Abbott announced that it has entered into an agreement with GlaxoSmithKline (GSK) to develop an automated molecular diagnostic test, based on polymerase chain reaction (PCR) technology, intended to screen non-small cell lung cancer (NSCLC) tumors for expression of the MAGE-A3 antigen. GSK's MAGE-A3 ASCI (Antigen Specific Cancer Immunotherapy) candidate is being evaluated as an adjuvant treatment in resected NSCLC in the Phase III clinical study MAGRIT, the largest lung cancer treatment study ever conducted. To be eligible to receive GSK's MAGE A3 ASCI, patients must have MAGE-A3 expressing NSCLC tumors. MAGE-A3 is a tumor-specific antigen that is expressed in non-small cell lung cancer and a wide variety of other cancers, but not in normal cells.
Under terms of the agreement, Abbott, in conjunction with GSK, will develop and commercialize a PCR test designed to detect MAGE A3 for use on the Abbott m2000 automated instrument system.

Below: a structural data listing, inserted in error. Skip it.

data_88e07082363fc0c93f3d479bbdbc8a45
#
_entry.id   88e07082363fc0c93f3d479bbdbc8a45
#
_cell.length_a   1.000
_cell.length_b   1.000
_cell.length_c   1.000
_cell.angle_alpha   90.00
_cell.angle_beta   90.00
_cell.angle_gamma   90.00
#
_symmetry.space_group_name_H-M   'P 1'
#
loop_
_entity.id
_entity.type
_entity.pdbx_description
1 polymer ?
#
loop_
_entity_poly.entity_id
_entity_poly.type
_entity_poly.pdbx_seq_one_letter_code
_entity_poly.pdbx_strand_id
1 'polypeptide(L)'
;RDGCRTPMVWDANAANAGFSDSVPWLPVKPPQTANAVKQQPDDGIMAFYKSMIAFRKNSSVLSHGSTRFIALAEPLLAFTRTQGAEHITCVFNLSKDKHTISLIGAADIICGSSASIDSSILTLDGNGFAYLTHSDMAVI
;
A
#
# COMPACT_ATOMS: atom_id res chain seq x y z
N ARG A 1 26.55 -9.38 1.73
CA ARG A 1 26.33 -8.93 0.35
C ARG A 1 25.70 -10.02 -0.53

This is an exciting collaboration with a leading company in cancer immunotherapy research, said Stafford O’Kelly, head of Abbott’s molecular diagnostics business. The agreement is indicative of our focus on personalized medicine and developing analytical molecular tools to identify patients most likely to benefit from important pharmacogenomic therapies.
There are no nucleic acid based tests approved by the US Food and Drug Administration for use in identifying patients who may derive treatment benefits from targeted non-small cell lung cancer therapies.
Lung cancer is the biggest cancer killer globally, said Vincent Brichard, M.D., Ph.D., vice president and head of Immunotherapeutics, GSK. Through this partnership we aim to make MAGE-A3 testing of lung tumors available in standard pathology labs around the world. This means patients globally could be able to find out if they are eligible and can potentially benefit from targeted cancer treatment against this antigen, such as GSK’s MAGE-A3 candidate ASCI.